It should be emphasized that our algorithm has been designed as a guide to the reconstructive surgeon with limited experience in head and neck reconstruction. Although the approach has allowed us to achieve good surgical and functional results and was followed in 93% of cases, we acknowledge that surgeons in other high-volume units may prefer to adopt a more bespoke approach to flap selection according to the defect in question and the availability of recipient vessels in the neck. Furthermore, there are occasions when the optimal flap is unavailable and alternative donor sites should be sought. For example, in our series a patient with a mucosa-only defect involving 1 mucosal zone but no RFFF donor site available underwent a lateral arm flap instead.
The algorithm presented does not attempt to guide the reconstructive surgeon on the size and shape of flap harvest. The nuances of designing the skin island depend on evaluation of the resulting defect and, therefore, decisions should be made on a case-by-case basis. Although a partial glossectomy simply requires a RFFF designed to fit the defect, the approach to designing the skin island for more extensive tongue defects have been discussed extensively elsewhere.14,15,32,33 Our algorithm simply affirms the opinion that the optimal flap for a tongue defect involving more than one third of the tongue bulk is best reconstructed with an ALT and, thus, guides the initial flap selection.14,34,35
In our experience, flap selection can be made according to the depth and mucosal extent of the defect irrespective of the exact location within the oral cavity. We have, however, extended this concept further to develop a classification system that describes the exact location, mucosal extent, and resection depth (Fig. 2). The adoption of the classification system will aid in communication among reconstructive surgeons, data collection, and future outcomes-based research. It should, however, be emphasized that it is simply the number of mucosal zones and lamina excised that will dictate flap selection.
Finally, the approach to isolated hard palate defects is different and so cannot be included in the unifying algorithm applicable to the rest of the oral cavity. Many postcancer resection palatal defects extend into maxillectomy-type defects and so would not be addressed using our algorithm. On the occasions that the defect is isolated to the hard palate, most would be treated with obturation alone. In the cases where an obturator fails to prevent oronasal leakage and hypernasality, or is poorly tolerated by the patient, microvascular reconstruction is an option for defects not amenable to local tissue transfer techniques. Both the RFFF21,22,36 or the scapula tip flap37,38 are good options. The RFFF provides a long pedicle that can reach the branches of the external carotid artery but does not restore bony integrity. It also necessitates either raising local palatal mucosal flaps or folding skin or fascia of the RFFF to restore the nasal lining.21 We, therefore, prefer the scapula tip flap where possible (Fig. 11). When using the scapula tip for an isolated hard palate defect, our approach is to raise the bone flap with the subscapularis and infraspinatus muscles and use the muscle layers to line the oral and nasal mucosal defects. As these subsequently remucosalize, mucosal integrity is restored. It should be noted that previous reports on the use of the scapula tip flap primarily focus upon defects that extend into the maxilla.37,38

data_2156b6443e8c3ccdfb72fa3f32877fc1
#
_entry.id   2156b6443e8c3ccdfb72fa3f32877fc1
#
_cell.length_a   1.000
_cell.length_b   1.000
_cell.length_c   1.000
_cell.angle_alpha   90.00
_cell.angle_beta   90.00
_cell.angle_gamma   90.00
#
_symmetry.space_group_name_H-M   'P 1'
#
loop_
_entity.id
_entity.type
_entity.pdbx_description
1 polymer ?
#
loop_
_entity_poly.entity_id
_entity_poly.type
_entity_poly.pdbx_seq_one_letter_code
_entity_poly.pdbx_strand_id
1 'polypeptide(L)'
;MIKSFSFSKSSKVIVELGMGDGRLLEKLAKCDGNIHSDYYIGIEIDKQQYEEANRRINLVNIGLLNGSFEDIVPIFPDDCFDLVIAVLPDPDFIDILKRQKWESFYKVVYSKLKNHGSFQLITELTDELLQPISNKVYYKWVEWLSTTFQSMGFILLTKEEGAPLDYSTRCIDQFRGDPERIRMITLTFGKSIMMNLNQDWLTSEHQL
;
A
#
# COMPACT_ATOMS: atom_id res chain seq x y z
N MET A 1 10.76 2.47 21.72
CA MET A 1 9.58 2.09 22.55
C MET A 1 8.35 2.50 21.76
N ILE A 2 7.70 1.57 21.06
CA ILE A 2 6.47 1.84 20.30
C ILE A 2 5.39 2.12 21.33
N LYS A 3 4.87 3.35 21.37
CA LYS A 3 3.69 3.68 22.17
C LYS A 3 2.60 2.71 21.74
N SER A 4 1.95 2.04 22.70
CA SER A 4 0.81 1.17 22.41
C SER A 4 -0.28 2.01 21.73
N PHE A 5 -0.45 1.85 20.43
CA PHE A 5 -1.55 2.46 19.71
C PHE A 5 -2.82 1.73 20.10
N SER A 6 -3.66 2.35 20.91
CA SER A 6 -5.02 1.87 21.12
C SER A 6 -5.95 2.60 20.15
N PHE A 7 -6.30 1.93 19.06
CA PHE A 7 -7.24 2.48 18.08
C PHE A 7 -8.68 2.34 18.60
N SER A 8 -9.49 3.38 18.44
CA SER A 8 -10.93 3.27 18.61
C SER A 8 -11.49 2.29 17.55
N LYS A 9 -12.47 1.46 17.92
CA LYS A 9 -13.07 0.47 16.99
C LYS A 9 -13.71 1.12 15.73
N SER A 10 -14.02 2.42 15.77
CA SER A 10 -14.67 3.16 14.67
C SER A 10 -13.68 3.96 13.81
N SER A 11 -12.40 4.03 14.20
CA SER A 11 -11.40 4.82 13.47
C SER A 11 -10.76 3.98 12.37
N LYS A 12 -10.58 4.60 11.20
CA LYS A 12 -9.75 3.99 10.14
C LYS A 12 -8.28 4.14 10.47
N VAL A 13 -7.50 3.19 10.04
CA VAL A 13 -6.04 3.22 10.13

The algorithm presented is aimed at providing a simple system to classify oral cavity defects and to guide the reconstructive procedure rather than focusing upon the anatomical location of the defect. This is based upon the knowledge that, in 93% of the cases, the application of the algorithm guided the reconstruction of the breadth of oral cavity defects. This approach can be used by reconstructive microsurgeons with varying levels of experience and has been demonstrated to generate excellent surgical and functional outcomes.
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